By BOB and MARY STRONACH, SFO
PITTSBURGH, PA, July 5, 2007 -- The first step to being sensitive to cultural issues is to know oneself, Fr. Eric Law re-emphasized in his second keynote address July 5.
Sharing with another opens the door to not only learning about the other person, but also to continuing to discover oneself, said Father Law, an Episcopal priest, author, and authority on multi-cultural issues.
Keep in mind respectful communication, he said, and the willingness to listen, inviting the other to speak. He said he noticed a common thread in the previous day’s small group sessions: “When one person speaks, all energy is focused on that person.” The opportunity to share is always there; “that’s what empowerment is,” he noted.
Borrowing from cultural anthropologist Edward Hall’s analysis in the book, Beyond Culture, Father Law described two basic communication styles low context and high context. Low context refers to being direct, no-nonsense, getting the job done or problem solved in a linear, straightforward fashion. High context means preferring a lot of shared experience, and being group oriented, with a focus on relationships and an indirect non-confrontational attitude.
Most everyone, while generally leaning toward one style or another, may employ both types of communication. But it helps to be aware of where someone is coming from, or which style is more comfortable for him or her.
Typically in the business and financial world, the no-nonsense, low-context attitude may dominate, he noted, whereas in the arts, high-context communication may prevail. “There’s no such thing as a low-context novel…a low-context poem.”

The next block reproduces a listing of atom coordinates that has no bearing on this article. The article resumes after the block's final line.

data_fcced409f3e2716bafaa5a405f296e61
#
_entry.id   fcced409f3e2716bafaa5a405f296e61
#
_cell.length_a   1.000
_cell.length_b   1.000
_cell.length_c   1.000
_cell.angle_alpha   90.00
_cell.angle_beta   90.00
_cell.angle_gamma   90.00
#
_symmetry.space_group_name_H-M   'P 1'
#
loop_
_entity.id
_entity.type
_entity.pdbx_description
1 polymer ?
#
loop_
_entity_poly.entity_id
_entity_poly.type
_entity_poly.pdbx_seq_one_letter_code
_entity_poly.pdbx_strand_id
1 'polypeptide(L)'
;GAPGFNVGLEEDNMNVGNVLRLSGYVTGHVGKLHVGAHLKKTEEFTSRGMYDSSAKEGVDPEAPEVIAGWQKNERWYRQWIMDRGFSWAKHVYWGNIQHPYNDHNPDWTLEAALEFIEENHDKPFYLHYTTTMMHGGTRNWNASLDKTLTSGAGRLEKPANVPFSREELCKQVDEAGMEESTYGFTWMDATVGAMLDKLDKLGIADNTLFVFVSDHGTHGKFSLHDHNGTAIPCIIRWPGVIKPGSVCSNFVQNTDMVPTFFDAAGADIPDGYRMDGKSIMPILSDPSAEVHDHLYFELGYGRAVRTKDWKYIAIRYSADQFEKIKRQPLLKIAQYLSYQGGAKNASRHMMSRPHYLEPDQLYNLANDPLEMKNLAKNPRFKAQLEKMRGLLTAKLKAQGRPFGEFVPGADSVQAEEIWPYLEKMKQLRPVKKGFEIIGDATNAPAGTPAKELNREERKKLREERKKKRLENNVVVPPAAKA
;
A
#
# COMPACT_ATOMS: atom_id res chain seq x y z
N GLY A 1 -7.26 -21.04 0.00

Father Law said he would give an example of a low-context/high-context conflict, and do so in a high-context way, by telling a story.
When he was a seminarian, Father Law was assigned to help out at a Chinese parish, and tasked with making sure the parish would be ready for a visit by the bishop. From his seminary training, he wanted to make sure the job got done methodically and as straight-forward as possible. He met with two elders of the parish to discuss what banner should be carried in a procession to welcome the bishop. One elder mentioned he thought a particular banner was beautiful. The then-seminarian said he thought the other banner was better and should be used. Hearing no objection, he made the decision, and the procession and bishop’s visit came off without a hitch. Two weeks later, he received a call from the Episcopal Church’s national office for Asian-American relations.
“Eric, what did you do? I just heard you are terrible with old people!”
“Don’t worry,” he responded. “I’ll fix this.” After he hung up the phone, he realized he had no idea what to do, which made him think of how when he was younger, he would go to his mother for advice. So he called up a mother figure in the parish and explained what had happened.
“Don’t worry,” she told him. “It’s fixable. You and I are going to invite the elders out to dinner, and you’re going to pay, so bring a lot of money…We’ll talk about everything except the banner…That way it will allow everyone to save face.”
Two weeks after the arranged dinner, the national office for Asian-American relations called again.
“Eric, what did you do? I just heard you’re wonderful with old people!”